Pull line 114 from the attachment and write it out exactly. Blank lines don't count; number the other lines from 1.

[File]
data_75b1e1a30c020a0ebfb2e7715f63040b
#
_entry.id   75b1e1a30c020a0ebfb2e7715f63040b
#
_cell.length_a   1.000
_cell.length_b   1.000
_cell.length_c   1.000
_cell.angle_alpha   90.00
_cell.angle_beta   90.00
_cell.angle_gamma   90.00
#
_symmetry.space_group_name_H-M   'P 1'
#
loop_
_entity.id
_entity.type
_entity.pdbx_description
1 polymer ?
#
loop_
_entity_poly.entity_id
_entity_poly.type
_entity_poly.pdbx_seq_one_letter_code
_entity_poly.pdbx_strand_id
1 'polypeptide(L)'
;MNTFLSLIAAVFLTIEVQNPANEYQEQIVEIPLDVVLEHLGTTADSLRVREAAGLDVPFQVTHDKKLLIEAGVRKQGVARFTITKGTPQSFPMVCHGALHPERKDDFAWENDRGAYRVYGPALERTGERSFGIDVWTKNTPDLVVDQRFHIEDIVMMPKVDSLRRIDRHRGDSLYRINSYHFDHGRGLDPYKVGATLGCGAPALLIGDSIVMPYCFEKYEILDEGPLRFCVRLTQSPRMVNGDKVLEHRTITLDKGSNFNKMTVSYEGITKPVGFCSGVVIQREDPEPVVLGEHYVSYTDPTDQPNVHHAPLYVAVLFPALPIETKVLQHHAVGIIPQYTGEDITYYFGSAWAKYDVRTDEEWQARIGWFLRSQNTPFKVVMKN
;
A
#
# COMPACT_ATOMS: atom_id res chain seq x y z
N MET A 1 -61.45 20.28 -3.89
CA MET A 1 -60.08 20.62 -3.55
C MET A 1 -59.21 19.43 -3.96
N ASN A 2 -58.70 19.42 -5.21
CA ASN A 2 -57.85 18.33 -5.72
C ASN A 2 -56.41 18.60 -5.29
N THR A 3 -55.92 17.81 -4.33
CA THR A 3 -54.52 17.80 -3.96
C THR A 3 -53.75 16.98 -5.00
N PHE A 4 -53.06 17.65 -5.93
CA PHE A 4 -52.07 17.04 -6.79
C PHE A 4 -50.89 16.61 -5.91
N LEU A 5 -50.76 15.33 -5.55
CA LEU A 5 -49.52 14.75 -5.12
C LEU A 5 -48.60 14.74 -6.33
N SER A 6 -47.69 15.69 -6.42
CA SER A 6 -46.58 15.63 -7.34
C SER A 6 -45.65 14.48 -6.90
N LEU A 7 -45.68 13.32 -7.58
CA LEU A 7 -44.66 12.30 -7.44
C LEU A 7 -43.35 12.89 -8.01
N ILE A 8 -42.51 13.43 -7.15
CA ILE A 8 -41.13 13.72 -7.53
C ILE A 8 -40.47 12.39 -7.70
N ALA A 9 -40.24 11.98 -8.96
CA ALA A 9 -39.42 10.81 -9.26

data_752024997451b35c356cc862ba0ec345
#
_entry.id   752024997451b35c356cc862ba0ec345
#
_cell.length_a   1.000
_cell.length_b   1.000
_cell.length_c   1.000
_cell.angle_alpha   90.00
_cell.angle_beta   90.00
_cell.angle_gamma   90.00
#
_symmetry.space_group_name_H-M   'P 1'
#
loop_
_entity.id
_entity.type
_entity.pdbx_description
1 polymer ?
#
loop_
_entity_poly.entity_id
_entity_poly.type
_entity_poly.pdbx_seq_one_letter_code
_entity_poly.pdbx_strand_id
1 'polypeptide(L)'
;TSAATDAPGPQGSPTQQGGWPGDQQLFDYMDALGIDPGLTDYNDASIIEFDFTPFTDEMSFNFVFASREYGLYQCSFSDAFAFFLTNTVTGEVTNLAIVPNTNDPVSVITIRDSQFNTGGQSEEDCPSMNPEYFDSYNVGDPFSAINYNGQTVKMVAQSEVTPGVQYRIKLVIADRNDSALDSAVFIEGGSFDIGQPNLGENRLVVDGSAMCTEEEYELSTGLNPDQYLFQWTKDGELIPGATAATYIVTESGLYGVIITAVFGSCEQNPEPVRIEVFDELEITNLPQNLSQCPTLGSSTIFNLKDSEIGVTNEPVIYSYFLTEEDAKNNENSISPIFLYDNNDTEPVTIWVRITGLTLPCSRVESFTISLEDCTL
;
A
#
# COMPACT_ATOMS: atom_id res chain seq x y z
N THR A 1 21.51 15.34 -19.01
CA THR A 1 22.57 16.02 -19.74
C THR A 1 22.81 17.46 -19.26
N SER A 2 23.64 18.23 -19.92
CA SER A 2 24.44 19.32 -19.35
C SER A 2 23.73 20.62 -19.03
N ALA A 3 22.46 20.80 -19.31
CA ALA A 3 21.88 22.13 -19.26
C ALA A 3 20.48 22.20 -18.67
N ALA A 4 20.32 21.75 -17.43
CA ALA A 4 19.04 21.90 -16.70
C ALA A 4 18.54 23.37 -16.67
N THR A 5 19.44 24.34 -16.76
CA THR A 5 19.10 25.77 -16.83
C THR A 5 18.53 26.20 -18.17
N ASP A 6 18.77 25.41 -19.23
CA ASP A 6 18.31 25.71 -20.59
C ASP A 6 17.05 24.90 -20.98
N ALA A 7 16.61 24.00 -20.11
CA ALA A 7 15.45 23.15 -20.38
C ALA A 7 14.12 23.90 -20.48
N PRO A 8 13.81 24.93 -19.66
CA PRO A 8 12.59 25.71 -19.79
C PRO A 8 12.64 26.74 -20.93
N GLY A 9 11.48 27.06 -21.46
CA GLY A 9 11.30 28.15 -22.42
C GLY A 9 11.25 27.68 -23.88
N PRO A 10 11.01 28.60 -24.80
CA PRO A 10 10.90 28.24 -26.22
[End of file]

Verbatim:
N PRO A 10 11.01 28.60 -24.80